South Sudan: Juba College of Nursing and Midwifery (JCONAM)
Students Benefit from Donated Learning Kits: Q1 2019
May 18, 2019
Odongo Bonny Oryem
Summary of Activities
- The two master trainers for the Health eVillages project continued to benefit from the tablets preloaded with medical materials.
- Provided support to the National Ministry of Health, Republic of South Sudan and project partners in the coordination and implementation of project activities over the reporting period. Support and activities are in line with the approved JCONAM annual work plan.
- Continued facilitation of interlinkages with UNFPA, MOH, IMC, and other stakeholders to guarantee quality assurance in the implementation of both nursing and midwifery curricula in the diploma program.
- Coordinated RMF activities with other organizations and UN agencies supporting the Juba College of Nursing and Midwifery (JCONAM) by participating in meetings and conferences.
- Continued support of college human resources through payment of a South Sudanese national midwifery tutor’s salary.
- Continued paying top-up allowances for eight midwives who are working in the Maternity department of Juba Teaching Hospital (JTH) and mentoring students from JCONAM during their clinical practice at the hospital.
- Continued to support the consultative process in developing policies/guidelines and strengthening the South Sudan Nurses and Midwives Association.
- RMF continued to supply basic medical supplies/medications for students.
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- Background & Objectives
RMF provided additional training modules and equipment for the demonstration room and skills lab. JCONAM students are benefitting from midwife kits donated by Direct Relief through RMF.
JCONAM students in clinical practice continued to provide healthcare services at Juba Teaching Hospital (JTH) and primary healthcare centers within the city of Juba, bridging the gaps in human resources and improving quality of care.
Canadian ambassadors paid a visit to JCONAM.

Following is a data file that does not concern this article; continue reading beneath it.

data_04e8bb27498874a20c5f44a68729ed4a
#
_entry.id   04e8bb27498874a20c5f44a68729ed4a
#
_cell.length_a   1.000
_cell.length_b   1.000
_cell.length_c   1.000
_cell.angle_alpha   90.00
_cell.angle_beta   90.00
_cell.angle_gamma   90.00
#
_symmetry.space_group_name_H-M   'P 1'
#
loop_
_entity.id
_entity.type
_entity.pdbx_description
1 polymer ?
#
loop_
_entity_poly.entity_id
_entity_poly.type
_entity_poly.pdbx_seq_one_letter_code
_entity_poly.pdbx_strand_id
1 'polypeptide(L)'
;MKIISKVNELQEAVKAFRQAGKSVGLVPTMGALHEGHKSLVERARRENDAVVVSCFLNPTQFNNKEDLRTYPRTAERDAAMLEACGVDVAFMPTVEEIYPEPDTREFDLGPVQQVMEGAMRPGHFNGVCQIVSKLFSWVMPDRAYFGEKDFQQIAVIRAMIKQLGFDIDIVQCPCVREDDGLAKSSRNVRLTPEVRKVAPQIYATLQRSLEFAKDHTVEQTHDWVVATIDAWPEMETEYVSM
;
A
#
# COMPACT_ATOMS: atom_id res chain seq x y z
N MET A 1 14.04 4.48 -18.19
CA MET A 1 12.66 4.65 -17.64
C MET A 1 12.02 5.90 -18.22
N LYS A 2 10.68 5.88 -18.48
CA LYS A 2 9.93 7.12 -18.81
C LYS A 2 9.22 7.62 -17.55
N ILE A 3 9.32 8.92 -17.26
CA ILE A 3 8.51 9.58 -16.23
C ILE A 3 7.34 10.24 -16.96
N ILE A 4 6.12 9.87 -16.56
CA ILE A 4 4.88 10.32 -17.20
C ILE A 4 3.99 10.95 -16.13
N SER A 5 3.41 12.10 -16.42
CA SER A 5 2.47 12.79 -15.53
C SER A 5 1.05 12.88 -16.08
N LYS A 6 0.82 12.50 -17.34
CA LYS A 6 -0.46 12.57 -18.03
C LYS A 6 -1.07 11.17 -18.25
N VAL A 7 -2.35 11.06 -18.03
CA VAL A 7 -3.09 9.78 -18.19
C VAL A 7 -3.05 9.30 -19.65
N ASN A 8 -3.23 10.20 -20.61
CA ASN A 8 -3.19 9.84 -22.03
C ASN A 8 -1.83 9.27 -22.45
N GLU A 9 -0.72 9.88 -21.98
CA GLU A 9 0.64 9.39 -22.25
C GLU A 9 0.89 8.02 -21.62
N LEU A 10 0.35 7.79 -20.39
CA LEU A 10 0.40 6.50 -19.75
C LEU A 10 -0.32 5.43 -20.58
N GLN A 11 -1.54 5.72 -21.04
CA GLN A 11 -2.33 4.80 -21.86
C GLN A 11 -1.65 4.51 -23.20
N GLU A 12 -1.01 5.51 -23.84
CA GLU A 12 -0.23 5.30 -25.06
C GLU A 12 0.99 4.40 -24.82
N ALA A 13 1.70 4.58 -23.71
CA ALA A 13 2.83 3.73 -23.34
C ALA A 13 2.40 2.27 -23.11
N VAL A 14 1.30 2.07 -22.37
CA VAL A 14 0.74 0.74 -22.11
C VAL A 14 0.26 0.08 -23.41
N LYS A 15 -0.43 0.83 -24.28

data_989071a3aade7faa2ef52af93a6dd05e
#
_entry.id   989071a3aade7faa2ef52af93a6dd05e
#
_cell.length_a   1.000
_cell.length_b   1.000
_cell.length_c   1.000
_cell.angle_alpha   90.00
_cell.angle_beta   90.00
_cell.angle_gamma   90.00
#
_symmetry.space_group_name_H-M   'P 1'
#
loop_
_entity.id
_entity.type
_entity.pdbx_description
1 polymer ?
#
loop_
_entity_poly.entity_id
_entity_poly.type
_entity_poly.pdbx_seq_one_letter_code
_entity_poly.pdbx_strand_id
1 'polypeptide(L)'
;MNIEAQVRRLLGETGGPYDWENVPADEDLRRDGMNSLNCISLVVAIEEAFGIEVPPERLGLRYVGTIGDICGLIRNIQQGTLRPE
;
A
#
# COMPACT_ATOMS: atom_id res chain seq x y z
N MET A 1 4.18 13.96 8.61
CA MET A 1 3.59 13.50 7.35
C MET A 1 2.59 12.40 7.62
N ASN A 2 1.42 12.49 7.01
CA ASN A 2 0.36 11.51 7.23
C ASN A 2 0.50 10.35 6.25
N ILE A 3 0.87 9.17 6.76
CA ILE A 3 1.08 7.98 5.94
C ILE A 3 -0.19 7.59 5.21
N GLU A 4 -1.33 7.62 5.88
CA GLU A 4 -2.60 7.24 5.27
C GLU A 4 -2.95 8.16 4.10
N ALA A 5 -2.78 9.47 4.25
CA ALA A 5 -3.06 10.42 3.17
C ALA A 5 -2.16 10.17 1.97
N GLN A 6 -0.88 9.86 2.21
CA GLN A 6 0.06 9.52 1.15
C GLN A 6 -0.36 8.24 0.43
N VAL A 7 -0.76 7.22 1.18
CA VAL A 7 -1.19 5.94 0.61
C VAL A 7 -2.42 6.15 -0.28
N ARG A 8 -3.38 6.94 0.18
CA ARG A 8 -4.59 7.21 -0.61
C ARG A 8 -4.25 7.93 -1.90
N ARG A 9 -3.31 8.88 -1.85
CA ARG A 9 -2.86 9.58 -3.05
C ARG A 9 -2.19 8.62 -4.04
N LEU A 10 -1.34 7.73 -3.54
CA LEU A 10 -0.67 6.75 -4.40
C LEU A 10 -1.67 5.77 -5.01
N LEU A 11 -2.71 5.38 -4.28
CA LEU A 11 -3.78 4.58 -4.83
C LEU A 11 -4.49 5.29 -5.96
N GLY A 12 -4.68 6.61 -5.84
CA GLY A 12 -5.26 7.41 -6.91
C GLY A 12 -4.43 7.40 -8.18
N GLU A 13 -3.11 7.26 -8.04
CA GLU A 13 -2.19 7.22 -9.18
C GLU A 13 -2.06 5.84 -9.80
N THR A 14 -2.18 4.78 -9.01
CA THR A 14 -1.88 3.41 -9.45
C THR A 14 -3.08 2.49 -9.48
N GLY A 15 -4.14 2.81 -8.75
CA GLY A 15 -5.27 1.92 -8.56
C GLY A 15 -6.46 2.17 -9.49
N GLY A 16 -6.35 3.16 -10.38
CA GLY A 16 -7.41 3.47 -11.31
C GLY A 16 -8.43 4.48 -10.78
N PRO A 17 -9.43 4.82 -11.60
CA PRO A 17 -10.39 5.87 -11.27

JCONAM nursing and midwifery students enjoyed a common traditional dance at the college.
South Sudan’s maternal mortality rate remains one of the highest in the world – 789 women per 100,000 live births. This means that 1 in 50 women will die from pregnancy-related causes, as compared to 1 in 4,900 in developed countries. Currently in South Sudan, only about 19% of deliveries take place at a health facility, and despite improvements, there is still a critical shortage of midwives throughout the country. Real Medicine Foundation initiated and co-founded South Sudan’s first-ever accredited college of nursing and midwifery with St. Mary’s Hospital Juba Link, Isle of Wight, and the college was established in collaboration with the Ministry of Health of South Sudan, UNFPA, UNICEF, UNDP, WHO, CIDA, and the Japanese International Cooperation Agency (JICA), and in partnership with and with financial support from World Children’s Fund.
- Provide model courses in Registered Nursing and Registered Midwifery in the first National Health Training Diploma Institute in South Sudan.
- Provide a curriculum recognized by all ministries associated with education in the ROSS (new designation for the new Republic of South Sudan, replacing GOSS).
- Provide leading edge skills laboratory and library for the students.
- Provide improved clinical setting for student training.
- Provide highly qualified instructors and tutors for the duration of the three-year program.
- Provide an unprecedented model of healthcare sector capacity building for South Sudan.
- Provide a sustainable solution to South Sudan’s maternal mortality rate and infant mortality rate, both among the highest in the world.